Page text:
The prognosis (chance of recovery) and treatment options depend on the following:
- The stage of the cancer.
- The number of CD4 lymphocytes (a type of white blood cell) in the blood.
- Whether the patient has ever had AIDS-related infections.
- The patient's ability to carry out regular daily activities.
Stages of AIDS-Related Lymphoma
After AIDS-related lymphoma has been diagnosed, tests are done to find out if cancer cells have spread within the lymph system or to other parts of the body.
The process used to find out if cancer cells have spread within the lymph system or to other parts of the body is called staging. The information gathered from the staging process determines the stage of the disease. It is important to know the stage in order to plan treatment, but AIDS-related lymphoma is usually advanced when it is diagnosed. The following tests and procedures may be used in the staging process:
- CT scan (CAT scan): A procedure that makes a series of detailed pictures of areas inside the body, taken from different angles. The pictures are made by a computer linked to an x-ray machine. A dye may be injected into a vein or swallowed to help the organs or tissues show up more clearly. This procedure is also called computed tomography, computerized tomography, or computerized axial tomography.
- PET scan (positron emission tomography scan): A procedure to find malignant tumor cells in the body. A small amount of radionuclide glucose (sugar) is injected into a vein. The PET scanner rotates around the body and makes a picture of where glucose is being used in the body. Malignant tumor cells show up brighter in the picture because they are more active and take up more glucose than normal cells.
- MRI (magnetic resonance imaging): A procedure that uses a magnet, radio waves, and a computer to make a series of detailed pictures of areas inside the body. A substance called gadolinium is injected into the patient through a vein. The gadolinium collects around the cancer cells so they show up brighter in the picture. This procedure is also called nuclear magnetic resonance imaging (NMRI).
- Bone marrow biopsy: The removal of a small piece of bone and bone marrow by inserting a needle into the hipbone or breastbone. A pathologist views both the bone and the bone marrow samples under a microscope to look for signs of cancer.
- Lumbar puncture: A procedure used to collect cerebrospinal fluid from the spinal column. This is done by placing a needle into the spinal column. This procedure is also called an LP or spinal tap.
- Blood chemistry studies: A procedure in which a blood sample is checked to measure the amounts of certain substances released into the blood by organs and tissues in the body. An unusual (higher or lower than normal) amount of a substance can be a sign of disease in the organ or tissue that produces it. The blood sample will be checked for the level of LDH (lactate dehydrogenase).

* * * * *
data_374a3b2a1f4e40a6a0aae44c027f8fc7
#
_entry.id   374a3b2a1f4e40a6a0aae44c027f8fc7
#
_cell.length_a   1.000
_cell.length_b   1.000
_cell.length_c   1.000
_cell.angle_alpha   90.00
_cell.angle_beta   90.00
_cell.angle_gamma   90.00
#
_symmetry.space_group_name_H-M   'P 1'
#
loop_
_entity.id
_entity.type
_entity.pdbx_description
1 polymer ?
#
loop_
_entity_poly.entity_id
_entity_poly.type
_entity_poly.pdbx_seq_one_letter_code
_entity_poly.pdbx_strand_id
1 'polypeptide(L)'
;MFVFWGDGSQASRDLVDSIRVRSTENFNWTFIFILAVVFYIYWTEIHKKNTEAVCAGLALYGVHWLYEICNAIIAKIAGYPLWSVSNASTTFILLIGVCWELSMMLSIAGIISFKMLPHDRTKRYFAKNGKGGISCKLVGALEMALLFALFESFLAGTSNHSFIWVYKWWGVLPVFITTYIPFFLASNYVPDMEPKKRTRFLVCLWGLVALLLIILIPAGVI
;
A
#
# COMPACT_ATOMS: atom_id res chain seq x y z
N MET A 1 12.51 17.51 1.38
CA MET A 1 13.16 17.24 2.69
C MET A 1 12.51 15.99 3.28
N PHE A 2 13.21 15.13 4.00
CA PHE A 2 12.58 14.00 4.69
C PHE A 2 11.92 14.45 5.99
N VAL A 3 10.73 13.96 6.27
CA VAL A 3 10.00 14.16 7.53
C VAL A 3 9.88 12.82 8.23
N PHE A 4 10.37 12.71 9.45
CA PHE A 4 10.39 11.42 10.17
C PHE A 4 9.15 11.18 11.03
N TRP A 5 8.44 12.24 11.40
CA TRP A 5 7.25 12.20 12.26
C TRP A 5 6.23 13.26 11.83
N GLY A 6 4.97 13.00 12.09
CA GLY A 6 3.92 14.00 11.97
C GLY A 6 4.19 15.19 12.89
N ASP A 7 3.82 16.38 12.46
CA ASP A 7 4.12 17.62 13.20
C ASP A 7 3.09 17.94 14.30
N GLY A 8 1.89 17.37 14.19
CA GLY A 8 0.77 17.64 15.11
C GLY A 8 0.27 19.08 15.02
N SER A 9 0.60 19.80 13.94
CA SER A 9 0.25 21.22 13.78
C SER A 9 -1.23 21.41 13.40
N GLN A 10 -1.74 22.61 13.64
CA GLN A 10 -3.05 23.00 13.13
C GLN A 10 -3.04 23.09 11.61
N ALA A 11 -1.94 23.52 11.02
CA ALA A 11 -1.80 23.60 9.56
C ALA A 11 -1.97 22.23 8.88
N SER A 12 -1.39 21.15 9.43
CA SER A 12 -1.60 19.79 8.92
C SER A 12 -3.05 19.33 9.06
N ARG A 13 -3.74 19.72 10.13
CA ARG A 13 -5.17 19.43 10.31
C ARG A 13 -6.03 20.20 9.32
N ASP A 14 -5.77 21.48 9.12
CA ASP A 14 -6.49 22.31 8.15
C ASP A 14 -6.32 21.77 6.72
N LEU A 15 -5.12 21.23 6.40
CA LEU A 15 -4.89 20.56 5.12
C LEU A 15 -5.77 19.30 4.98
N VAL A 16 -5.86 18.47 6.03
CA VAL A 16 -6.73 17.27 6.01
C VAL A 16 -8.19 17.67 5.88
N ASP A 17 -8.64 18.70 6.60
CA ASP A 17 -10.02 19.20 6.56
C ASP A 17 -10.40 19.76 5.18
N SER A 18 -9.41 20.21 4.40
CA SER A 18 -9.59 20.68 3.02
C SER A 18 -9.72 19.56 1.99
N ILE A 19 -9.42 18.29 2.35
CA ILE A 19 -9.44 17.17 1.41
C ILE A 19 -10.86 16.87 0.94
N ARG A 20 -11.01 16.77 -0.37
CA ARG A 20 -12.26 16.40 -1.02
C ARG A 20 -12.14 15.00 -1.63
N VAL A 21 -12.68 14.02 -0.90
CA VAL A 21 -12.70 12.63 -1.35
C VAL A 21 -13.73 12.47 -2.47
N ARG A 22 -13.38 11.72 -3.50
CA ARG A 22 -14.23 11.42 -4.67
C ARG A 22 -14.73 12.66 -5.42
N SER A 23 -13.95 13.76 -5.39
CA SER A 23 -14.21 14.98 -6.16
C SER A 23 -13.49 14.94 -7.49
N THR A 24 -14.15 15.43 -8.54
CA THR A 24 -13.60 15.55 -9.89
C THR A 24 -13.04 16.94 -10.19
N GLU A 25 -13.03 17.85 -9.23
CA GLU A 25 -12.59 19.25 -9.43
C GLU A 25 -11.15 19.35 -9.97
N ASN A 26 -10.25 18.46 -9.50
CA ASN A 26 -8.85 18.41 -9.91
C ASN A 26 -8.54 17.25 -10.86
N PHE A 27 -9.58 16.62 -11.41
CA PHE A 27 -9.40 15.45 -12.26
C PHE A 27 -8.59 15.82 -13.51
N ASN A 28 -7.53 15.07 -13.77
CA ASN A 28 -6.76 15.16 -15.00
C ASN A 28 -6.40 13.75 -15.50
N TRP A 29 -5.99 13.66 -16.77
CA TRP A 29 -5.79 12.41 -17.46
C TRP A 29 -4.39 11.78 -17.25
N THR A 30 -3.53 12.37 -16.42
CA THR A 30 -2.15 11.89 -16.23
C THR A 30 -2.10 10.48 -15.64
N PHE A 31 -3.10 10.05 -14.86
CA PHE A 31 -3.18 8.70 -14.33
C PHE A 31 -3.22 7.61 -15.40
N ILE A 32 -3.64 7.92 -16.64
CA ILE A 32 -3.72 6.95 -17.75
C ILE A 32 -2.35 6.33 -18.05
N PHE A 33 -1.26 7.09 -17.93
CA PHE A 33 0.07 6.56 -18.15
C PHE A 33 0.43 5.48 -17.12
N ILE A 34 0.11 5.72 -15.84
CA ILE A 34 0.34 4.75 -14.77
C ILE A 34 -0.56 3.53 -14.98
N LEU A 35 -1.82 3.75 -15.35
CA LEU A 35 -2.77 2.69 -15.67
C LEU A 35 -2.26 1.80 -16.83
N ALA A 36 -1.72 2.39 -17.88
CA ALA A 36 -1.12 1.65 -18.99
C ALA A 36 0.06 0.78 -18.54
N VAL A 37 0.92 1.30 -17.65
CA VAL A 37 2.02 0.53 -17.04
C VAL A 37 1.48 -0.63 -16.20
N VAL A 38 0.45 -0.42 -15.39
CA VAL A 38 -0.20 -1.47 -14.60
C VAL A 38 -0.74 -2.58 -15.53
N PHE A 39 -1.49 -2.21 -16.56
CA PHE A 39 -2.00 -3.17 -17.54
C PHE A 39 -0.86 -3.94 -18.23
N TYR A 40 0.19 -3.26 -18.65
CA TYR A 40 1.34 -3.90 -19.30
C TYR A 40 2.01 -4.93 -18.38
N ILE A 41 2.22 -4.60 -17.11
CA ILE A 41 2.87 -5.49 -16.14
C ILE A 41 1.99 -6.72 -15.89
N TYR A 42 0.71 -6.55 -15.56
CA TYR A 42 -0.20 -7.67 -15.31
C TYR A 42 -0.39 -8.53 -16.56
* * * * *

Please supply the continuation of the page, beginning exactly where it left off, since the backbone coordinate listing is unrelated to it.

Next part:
Stages of AIDS-related lymphoma may include E and S.
The following stages are used for AIDS-related lymphoma:
Stage I AIDS-related lymphoma is divided into stage I and stage IE.
- Stage I: Cancer is found in one lymph node group.
- Stage IE: Cancer is found in an area or organ other than the lymph nodes.
Stage II AIDS-related lymphoma is divided into stage II and stage IIE.
- Stage II: Cancer is found in two or more lymph node groups on the same side of the diaphragm (the thin muscle below the lungs that helps breathing and separates the chest from the abdomen).
- Stage IIE: Cancer is found in an area or organ other than the lymph nodes and in lymph nodes near that area or organ, and may have spread to other lymph node groups on the same side of the diaphragm.
Stage III AIDS-related lymphoma is divided into stage III, stage IIIE, stage IIIS, and stage IIIS+E.
- Stage III: Cancer is found in lymph node groups on both sides of the diaphragm (the thin muscle below the lungs that helps breathing and separates the chest from the abdomen).
- Stage IIIE: Cancer is found in lymph node groups on both sides of the diaphragm and in an area or organ other than the lymph nodes.
- Stage IIIS: Cancer is found in lymph node groups on both sides of the diaphragm and in the spleen.
- Stage IIIS+E: Cancer is found in lymph node groups on both sides of the diaphragm, in an area or organ other than the lymph nodes, and in the spleen.
In stage IV AIDS-related lymphoma, the cancer either:
- is found throughout one or more organs other than the lymph nodes and may be in lymph nodes near those organs; or
- is found in one organ other than the lymph nodes and has spread to lymph nodes far away from that organ.
Patients who are infected with the Epstein-Barr virus or whose AIDS-related lymphoma affects the bone marrow have an increased risk of the cancer spreading to the central nervous system (CNS).
For treatment, AIDS-related lymphomas are grouped based on where they started in the body, as follows:
Lymphoma that starts in lymph nodes or other organs of the lymph system is called peripheral/systemic lymphoma. The lymphoma may spread throughout the body, including to the brain or bone marrow.